On Tuesday, Texas filed a lawsuit seeking to block the states of Georgia, Michigan, Pennsylvania and Wisconsin from participating in the Electoral College.
"The Court should not abide this seditious abuse of the judicial process, and should send a clear and unmistakable signal that such abuse must never be replicated," the battleground states said in a brief in response to the Texas lawsuit.
On Wednesday, 17 Republican states submitted a brief to the US Supreme Court in support of Texas' lawsuit as "amici curiae" - without formally joining the bid.
The Donald Trump legal team's lawyer filed a motion asking the Supreme Court to allow the president to join the Texas case, in order to "protect his unique and substantial personal interests as a candidate for re-election to the Office of President in the 3 November 2020 election". Trump’s lawyer also filed a Bill of Complaint outlining additional issues, including the lack of signature verification in Georgia, which were not mentioned in the Texas lawsuit.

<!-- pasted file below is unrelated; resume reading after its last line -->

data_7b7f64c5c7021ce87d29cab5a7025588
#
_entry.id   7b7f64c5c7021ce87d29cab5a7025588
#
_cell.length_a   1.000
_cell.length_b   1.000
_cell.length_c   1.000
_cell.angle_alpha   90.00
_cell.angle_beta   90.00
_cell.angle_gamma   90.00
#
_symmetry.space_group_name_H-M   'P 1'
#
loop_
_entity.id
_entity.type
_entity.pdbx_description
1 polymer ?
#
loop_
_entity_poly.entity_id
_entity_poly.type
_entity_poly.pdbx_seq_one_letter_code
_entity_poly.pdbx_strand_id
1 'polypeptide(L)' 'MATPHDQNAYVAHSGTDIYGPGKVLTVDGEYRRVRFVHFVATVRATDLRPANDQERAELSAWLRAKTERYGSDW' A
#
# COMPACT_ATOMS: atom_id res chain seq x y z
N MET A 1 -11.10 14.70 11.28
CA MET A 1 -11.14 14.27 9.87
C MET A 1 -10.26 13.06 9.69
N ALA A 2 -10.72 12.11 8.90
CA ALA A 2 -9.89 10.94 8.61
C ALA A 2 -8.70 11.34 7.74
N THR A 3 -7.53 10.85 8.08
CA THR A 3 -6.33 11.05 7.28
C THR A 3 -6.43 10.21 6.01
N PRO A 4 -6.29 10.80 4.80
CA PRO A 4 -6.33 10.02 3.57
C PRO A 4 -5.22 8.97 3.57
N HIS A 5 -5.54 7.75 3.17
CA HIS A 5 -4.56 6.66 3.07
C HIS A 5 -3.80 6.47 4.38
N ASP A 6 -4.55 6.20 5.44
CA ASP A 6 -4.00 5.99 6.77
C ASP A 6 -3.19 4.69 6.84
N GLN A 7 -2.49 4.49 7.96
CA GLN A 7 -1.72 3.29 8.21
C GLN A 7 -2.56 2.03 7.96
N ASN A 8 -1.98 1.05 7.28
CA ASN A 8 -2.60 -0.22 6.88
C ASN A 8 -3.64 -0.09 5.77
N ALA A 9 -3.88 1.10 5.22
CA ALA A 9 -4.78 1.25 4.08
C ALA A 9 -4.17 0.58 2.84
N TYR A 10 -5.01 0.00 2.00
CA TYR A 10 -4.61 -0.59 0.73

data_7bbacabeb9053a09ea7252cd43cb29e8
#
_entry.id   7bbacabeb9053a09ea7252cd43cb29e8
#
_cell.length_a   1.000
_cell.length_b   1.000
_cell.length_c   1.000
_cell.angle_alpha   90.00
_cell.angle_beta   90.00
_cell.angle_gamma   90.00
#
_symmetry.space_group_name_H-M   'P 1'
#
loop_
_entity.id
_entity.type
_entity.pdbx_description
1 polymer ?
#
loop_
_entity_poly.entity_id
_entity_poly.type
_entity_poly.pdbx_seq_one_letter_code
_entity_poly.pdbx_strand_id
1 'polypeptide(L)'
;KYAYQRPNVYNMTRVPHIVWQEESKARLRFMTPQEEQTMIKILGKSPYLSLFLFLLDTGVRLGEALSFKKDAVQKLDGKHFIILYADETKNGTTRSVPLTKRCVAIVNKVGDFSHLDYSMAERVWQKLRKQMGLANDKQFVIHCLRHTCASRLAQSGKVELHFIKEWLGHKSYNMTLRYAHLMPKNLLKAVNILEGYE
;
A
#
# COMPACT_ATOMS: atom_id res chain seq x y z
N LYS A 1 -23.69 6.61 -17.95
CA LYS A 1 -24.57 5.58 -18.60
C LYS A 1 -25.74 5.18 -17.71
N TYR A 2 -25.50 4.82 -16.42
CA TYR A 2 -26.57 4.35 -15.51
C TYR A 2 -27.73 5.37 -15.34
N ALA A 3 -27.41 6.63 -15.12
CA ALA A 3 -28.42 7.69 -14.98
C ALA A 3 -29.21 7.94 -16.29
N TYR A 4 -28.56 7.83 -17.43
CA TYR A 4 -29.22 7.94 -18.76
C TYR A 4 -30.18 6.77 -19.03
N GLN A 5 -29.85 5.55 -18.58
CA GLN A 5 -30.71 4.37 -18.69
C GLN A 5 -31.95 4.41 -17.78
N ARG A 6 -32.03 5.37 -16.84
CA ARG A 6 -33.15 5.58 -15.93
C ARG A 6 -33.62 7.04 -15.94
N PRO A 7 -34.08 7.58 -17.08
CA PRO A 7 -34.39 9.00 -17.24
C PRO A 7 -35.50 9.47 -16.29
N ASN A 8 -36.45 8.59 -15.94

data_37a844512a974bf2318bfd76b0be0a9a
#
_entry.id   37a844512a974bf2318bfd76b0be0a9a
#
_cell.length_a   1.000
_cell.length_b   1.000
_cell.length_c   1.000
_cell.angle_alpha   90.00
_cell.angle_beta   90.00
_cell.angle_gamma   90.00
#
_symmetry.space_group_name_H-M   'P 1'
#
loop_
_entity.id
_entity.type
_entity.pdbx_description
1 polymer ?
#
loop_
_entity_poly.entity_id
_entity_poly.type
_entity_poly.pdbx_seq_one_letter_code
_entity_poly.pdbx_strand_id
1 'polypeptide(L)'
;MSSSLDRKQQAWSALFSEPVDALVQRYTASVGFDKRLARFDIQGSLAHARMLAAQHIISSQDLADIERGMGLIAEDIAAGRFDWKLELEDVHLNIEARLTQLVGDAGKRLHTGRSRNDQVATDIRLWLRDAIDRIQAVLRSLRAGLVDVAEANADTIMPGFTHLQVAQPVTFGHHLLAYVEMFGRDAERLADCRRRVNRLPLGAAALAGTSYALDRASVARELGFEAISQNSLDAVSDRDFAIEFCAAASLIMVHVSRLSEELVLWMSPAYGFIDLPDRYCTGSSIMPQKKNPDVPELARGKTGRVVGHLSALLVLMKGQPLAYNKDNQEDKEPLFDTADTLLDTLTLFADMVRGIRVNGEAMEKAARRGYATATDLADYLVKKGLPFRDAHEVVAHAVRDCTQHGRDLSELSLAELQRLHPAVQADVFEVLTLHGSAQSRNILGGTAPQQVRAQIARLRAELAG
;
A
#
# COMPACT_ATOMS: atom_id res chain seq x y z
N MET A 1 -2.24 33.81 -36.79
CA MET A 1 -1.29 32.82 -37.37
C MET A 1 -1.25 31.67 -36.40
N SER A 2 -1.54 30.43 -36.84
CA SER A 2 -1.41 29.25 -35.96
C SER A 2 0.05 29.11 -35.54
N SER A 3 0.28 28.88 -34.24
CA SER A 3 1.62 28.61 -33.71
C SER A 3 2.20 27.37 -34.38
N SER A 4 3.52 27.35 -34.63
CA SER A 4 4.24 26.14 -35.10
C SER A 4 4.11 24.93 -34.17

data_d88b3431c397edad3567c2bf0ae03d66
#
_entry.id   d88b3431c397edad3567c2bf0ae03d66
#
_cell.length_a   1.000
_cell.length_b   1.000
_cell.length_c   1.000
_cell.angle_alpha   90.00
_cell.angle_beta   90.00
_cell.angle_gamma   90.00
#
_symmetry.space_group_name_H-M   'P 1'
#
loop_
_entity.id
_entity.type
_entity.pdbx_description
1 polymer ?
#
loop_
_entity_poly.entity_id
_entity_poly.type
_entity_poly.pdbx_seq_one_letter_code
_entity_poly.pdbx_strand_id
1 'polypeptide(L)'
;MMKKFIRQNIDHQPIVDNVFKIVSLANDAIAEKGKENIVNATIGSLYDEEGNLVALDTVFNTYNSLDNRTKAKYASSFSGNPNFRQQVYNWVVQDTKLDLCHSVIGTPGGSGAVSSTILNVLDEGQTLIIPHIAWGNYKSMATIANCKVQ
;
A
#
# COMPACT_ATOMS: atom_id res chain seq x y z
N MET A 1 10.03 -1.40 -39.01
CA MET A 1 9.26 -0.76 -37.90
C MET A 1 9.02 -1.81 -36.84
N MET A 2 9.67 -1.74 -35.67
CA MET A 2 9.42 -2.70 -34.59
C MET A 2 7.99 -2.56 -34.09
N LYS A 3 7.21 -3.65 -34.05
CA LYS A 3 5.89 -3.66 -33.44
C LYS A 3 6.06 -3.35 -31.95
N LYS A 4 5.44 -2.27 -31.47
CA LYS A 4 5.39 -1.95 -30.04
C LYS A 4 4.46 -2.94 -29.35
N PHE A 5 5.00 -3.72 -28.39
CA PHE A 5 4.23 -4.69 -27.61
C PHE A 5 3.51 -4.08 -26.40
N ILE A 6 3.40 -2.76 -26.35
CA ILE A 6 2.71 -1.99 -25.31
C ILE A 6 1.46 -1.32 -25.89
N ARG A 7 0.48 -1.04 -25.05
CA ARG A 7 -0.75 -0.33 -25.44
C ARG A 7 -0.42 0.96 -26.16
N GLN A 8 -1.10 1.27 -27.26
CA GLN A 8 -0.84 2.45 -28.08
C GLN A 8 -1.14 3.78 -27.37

Several of the states sued by Texas have said they did not find evidence of widespread fraud or substantial irregularities. The Trump campaign and the Republican Party have lost more than 50 legal battles to try to invalidate President-elect Joe Biden's victory in key swing states.